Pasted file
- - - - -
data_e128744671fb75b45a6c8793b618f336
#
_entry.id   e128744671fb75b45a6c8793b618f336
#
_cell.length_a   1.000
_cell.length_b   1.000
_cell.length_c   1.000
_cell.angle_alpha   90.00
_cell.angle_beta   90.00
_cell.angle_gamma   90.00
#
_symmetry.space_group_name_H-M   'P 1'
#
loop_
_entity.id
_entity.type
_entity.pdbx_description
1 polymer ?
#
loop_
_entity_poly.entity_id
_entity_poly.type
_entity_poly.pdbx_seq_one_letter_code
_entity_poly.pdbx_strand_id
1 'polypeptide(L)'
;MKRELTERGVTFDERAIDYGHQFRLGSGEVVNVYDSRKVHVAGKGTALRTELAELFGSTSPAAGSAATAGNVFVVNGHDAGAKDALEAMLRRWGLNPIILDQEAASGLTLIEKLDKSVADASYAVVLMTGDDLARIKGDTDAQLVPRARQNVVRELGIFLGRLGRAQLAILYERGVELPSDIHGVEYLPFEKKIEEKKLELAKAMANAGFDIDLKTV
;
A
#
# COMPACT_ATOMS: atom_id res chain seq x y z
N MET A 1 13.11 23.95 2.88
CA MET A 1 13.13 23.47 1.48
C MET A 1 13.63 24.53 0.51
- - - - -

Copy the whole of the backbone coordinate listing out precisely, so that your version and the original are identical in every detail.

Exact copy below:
data_e128744671fb75b45a6c8793b618f336
#
_entry.id   e128744671fb75b45a6c8793b618f336
#
_cell.length_a   1.000
_cell.length_b   1.000
_cell.length_c   1.000
_cell.angle_alpha   90.00
_cell.angle_beta   90.00
_cell.angle_gamma   90.00
#
_symmetry.space_group_name_H-M   'P 1'
#
loop_
_entity.id
_entity.type
_entity.pdbx_description
1 polymer ?
#
loop_
_entity_poly.entity_id
_entity_poly.type
_entity_poly.pdbx_seq_one_letter_code
_entity_poly.pdbx_strand_id
1 'polypeptide(L)'
;MKRELTERGVTFDERAIDYGHQFRLGSGEVVNVYDSRKVHVAGKGTALRTELAELFGSTSPAAGSAATAGNVFVVNGHDAGAKDALEAMLRRWGLNPIILDQEAASGLTLIEKLDKSVADASYAVVLMTGDDLARIKGDTDAQLVPRARQNVVRELGIFLGRLGRAQLAILYERGVELPSDIHGVEYLPFEKKIEEKKLELAKAMANAGFDIDLKTV
;
A
#
# COMPACT_ATOMS: atom_id res chain seq x y z
N MET A 1 13.11 23.95 2.88
CA MET A 1 13.13 23.47 1.48
C MET A 1 13.63 24.53 0.51